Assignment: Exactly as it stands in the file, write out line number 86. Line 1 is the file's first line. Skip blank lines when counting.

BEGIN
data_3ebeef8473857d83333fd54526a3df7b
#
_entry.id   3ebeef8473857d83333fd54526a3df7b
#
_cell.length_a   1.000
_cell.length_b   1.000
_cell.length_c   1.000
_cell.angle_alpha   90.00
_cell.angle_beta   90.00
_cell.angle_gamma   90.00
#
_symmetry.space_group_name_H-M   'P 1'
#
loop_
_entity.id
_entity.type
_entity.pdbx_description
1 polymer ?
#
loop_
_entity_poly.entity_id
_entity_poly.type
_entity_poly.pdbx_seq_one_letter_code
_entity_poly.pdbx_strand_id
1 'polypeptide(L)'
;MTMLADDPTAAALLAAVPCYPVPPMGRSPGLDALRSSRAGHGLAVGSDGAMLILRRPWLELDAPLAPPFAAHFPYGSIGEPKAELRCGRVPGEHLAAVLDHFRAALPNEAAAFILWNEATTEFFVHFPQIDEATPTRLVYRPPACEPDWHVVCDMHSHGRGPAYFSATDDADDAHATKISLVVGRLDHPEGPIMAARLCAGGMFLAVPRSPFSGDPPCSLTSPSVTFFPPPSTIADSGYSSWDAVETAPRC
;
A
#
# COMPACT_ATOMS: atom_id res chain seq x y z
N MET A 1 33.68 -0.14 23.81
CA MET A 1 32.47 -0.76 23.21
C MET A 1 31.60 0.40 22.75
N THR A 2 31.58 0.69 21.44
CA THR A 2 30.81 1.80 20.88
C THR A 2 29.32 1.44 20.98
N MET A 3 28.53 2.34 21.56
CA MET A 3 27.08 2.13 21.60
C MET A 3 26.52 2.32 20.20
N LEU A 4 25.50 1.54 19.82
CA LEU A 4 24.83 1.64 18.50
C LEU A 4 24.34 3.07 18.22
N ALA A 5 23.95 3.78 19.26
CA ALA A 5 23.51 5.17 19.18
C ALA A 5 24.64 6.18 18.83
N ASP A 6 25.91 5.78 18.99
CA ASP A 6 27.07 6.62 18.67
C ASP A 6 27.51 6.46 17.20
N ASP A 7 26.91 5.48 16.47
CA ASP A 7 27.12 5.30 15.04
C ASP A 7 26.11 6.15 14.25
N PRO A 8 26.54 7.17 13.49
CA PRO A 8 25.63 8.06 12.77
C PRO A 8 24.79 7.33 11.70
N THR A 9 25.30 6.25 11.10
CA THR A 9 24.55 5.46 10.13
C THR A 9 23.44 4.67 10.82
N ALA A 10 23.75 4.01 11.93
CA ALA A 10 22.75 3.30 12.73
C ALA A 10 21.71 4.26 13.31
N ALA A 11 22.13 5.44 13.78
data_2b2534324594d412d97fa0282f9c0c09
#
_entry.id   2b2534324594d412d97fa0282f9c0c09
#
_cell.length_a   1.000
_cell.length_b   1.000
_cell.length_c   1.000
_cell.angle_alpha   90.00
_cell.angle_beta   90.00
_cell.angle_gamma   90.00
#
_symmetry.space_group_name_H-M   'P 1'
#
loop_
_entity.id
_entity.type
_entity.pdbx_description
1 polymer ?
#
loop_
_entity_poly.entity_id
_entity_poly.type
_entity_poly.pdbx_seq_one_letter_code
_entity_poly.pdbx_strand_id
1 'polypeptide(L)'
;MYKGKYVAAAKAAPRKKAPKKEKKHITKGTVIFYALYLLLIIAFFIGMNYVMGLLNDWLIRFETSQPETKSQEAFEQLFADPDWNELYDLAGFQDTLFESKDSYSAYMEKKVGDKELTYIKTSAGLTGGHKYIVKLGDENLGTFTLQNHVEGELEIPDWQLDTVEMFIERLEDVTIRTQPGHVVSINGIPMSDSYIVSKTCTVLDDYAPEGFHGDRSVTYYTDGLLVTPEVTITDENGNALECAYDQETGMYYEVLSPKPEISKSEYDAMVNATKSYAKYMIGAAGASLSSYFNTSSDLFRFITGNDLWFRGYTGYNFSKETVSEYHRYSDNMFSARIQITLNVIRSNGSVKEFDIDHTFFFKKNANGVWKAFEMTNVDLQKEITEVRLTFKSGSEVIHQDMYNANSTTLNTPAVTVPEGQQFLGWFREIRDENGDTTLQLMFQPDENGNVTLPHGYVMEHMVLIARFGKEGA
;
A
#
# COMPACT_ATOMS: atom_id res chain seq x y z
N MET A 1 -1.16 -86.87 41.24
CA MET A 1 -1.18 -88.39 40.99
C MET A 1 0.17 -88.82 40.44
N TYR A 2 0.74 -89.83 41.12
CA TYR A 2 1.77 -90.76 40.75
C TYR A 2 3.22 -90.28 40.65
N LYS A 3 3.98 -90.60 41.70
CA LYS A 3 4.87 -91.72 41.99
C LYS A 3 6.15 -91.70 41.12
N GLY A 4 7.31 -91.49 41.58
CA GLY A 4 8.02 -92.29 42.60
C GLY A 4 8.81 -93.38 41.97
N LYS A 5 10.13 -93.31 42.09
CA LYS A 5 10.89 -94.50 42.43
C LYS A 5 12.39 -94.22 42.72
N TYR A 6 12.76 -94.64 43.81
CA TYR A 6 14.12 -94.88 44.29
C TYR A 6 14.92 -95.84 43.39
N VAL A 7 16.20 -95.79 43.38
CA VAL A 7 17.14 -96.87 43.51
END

1 'polypeptide(L)'